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Physician-Scientist Research Fellowship


In 2017 and 2018, Stanford ChEM-H provided funding to physician-scientists with a strong background in chemistry or molecular engineering to develop an independent research program, as they complete their clinical residency or fellowship. The program was designed for trainees who hold M.D./Ph.D. degrees and are committed to pursuing research-intensive training in any of the clinical departments at Stanford University. Research areas of greatest interest are ones that bridge the physical sciences or engineering with medicine. 

2018 ChEM-H Physician-Scientist Research Fellows

Vineeta Agarwala, MD, PhD

Vineeta received her bachelors degree in Biophysics from Stanford and completed her medical training in the Harvard-MIT MD/PhD program, where she pursued an MD through the Harvard-MIT Health Sciences and Technology Program and a PhD in Biophysics. Her graduate work was in the area of genome-wide association studies and population genetic inference from large scale genotyping, targeted sequencing, exome sequencing, and whole genome sequencing datasets. During her postdoctoral work at Flatiron Health, she led efforts to link real-world electronic health record data to tumor sequencing data for >25,000 patients, and conducted studies to discover both known and novel clinico-genomic associations in this dataset. Vineeta is back at Stanford as an Internal Medicine resident and plans to pursue Oncology fellowship training. As a ChEM-H fellow, Vineeta plans to investigate the role of inherited (“germline”) risk for cancer (e.g., BRCA mutations) and the relationship between germline genomic variation and therapeutic response (e.g., BRCA mutations and PARP inhibitors).

Edward Pham, MD, PhD

Ed’s commitment to a career in translational medicine was motivated by his mother’s successful battle against chronic hepatitis C. He began his journey in biomedicine during his undergraduate study at UCLA, where he majored in bioengineering and pursued research on protein engineering for therapeutics delivery. He then went on to complete his medical and graduate training at Stanford in the laboratory of Jeffrey Glenn as an HHMI and Soros fellow, studying the molecular virology of hepatitis C to identify novel targets as a basis for new antiviral strategies. He completed his internal medicine training at Case Western Reserve University in the Harrington Physician-Scientist pathway and is now excited to be back at Stanford to pursue fellowship training in Gastroenterology and Hepatology. He is looking forward to joining the ChEM-H scientific community as his fellowship research seeks to understand at the chemical level how the intestinal microbiota modulate the progression of non-alcoholic hepatitis (NASH) and ultimately seek to harvest the therapeutic potential of our gut microbiota to combat NASH, a disease that is predicted to be the number one indication for liver transplantation in the US by 2020 with no effective therapeutics currently. Ultimately, his career goal is to become a physician-scientist in the field of gastroenterology and hepatology, dedicated to translating discoveries in the laboratory into new ways of preventing, diagnosing, and treating complex gastrointestinal & liver diseases.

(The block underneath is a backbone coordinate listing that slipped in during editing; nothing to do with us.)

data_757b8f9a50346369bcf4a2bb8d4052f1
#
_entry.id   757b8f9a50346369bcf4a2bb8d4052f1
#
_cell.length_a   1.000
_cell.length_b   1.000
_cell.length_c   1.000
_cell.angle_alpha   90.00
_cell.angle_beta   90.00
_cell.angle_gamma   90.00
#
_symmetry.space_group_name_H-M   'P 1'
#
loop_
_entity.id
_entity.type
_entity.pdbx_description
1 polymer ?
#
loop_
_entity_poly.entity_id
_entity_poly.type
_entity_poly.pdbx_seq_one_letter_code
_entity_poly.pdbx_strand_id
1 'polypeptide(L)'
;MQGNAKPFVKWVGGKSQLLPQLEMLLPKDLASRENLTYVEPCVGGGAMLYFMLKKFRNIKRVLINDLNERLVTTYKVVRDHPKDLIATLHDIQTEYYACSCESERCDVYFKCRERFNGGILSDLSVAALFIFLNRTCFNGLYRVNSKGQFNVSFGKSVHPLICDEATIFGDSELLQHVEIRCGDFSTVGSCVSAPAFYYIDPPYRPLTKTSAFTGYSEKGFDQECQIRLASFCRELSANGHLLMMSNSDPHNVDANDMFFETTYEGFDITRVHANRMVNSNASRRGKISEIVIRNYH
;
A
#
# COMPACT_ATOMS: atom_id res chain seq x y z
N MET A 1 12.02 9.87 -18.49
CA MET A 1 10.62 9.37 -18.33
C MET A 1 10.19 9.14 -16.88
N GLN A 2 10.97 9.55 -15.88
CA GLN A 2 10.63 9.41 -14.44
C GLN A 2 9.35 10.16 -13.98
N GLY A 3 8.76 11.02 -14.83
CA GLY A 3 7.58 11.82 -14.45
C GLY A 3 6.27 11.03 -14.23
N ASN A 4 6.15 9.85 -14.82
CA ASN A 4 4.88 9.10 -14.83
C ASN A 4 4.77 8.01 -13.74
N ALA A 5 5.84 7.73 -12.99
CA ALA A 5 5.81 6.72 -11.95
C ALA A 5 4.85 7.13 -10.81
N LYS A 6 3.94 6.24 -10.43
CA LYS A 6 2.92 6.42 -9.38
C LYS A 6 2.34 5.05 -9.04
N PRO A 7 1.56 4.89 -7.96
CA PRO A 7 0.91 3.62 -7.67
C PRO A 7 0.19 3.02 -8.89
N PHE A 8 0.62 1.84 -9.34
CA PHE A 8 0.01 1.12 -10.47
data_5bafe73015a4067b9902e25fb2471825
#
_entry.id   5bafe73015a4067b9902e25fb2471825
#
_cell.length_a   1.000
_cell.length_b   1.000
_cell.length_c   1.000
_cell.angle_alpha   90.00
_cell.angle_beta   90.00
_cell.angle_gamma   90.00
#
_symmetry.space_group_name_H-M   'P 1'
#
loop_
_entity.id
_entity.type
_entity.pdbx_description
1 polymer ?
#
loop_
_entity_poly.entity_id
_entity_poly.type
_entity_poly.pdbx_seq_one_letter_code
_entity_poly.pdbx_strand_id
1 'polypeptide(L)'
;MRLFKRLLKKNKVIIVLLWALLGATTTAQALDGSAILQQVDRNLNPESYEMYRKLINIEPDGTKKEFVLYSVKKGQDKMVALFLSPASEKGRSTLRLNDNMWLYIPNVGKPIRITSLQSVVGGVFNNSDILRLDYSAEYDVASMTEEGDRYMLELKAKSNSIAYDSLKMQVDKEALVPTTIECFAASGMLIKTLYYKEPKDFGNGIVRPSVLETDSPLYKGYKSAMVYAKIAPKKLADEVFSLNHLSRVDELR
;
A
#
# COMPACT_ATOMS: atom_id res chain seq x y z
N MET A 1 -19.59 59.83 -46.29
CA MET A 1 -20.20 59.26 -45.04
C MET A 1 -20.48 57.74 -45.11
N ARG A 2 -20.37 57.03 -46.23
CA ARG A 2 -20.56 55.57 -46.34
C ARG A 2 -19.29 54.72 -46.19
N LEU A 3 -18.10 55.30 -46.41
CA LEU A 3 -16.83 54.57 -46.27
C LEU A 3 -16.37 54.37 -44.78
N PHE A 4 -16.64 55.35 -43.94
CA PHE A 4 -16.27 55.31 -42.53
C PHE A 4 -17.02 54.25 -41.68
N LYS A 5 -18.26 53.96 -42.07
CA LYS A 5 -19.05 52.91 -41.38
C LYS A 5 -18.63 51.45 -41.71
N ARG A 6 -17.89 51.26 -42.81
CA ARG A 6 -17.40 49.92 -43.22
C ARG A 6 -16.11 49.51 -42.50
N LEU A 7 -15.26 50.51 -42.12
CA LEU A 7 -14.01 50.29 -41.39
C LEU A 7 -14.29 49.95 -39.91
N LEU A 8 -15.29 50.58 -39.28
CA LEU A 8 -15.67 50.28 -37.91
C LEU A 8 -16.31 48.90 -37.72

2017 ChEM-H Physician-Scientist Research Fellow

Marie Hollenhorst, MD, PhD

Marie’s interest in a career as a physician-scientist began during her time as an undergraduate at Stanford where she studied biology. She subsequently enrolled in the Harvard-MIT MD/PhD program, where she pursued an MD through the Harvard-MIT Health Sciences and Technology Program and a PhD in Chemical Biology. She carried out her thesis work in the research group of Christopher T. Walsh, focusing on the biosynthesis and biological activity of a family of natural product peptide antibiotics. She completed internal medicine residency at Brigham and Women’s Hospital and a fellowship in transfusion medicine at Harvard. She is thrilled to be back at Stanford for Hematology fellowship and excited to become a part of the ChEM-H community. Going forward, she hopes to combine her clinical interests in non-malignant hematologic disease with her background in chemical biology in order to bring a chemical approach to the study of benign blood diseases.